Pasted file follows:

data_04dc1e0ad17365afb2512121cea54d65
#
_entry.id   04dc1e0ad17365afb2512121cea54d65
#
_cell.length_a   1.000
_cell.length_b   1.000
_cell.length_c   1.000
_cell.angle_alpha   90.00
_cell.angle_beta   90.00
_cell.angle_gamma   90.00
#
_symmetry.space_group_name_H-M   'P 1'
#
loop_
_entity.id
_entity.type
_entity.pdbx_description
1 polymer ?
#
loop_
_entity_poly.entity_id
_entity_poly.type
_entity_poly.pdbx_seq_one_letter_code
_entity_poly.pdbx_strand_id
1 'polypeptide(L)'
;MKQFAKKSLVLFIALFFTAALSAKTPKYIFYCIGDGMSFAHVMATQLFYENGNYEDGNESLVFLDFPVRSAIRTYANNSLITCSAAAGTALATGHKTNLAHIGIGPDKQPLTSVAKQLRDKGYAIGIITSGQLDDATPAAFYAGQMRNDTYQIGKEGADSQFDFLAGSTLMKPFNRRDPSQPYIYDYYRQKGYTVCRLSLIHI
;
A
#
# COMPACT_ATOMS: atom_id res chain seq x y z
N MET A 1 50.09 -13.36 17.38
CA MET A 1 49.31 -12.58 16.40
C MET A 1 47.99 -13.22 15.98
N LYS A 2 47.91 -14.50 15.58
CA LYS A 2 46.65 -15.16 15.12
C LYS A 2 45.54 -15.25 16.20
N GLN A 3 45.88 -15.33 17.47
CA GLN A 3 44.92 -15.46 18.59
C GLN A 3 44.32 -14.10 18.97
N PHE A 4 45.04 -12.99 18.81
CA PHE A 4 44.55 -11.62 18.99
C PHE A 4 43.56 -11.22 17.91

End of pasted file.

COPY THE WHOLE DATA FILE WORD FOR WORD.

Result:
data_04dc1e0ad17365afb2512121cea54d65
#
_entry.id   04dc1e0ad17365afb2512121cea54d65
#
_cell.length_a   1.000
_cell.length_b   1.000
_cell.length_c   1.000
_cell.angle_alpha   90.00
_cell.angle_beta   90.00
_cell.angle_gamma   90.00
#
_symmetry.space_group_name_H-M   'P 1'
#
loop_
_entity.id
_entity.type
_entity.pdbx_description
1 polymer ?
#
loop_
_entity_poly.entity_id
_entity_poly.type
_entity_poly.pdbx_seq_one_letter_code
_entity_poly.pdbx_strand_id
1 'polypeptide(L)'
;MKQFAKKSLVLFIALFFTAALSAKTPKYIFYCIGDGMSFAHVMATQLFYENGNYEDGNESLVFLDFPVRSAIRTYANNSLITCSAAAGTALATGHKTNLAHIGIGPDKQPLTSVAKQLRDKGYAIGIITSGQLDDATPAAFYAGQMRNDTYQIGKEGADSQFDFLAGSTLMKPFNRRDPSQPYIYDYYRQKGYTVCRLSLIHI
;
A
#
# COMPACT_ATOMS: atom_id res chain seq x y z
N MET A 1 50.09 -13.36 17.38
CA MET A 1 49.31 -12.58 16.40
C MET A 1 47.99 -13.22 15.98
N LYS A 2 47.91 -14.50 15.58
CA LYS A 2 46.65 -15.16 15.12
C LYS A 2 45.54 -15.25 16.20
N GLN A 3 45.88 -15.33 17.47
CA GLN A 3 44.92 -15.46 18.59
C GLN A 3 44.32 -14.10 18.97
N PHE A 4 45.04 -12.99 18.81
CA PHE A 4 44.55 -11.62 18.99
C PHE A 4 43.56 -11.22 17.91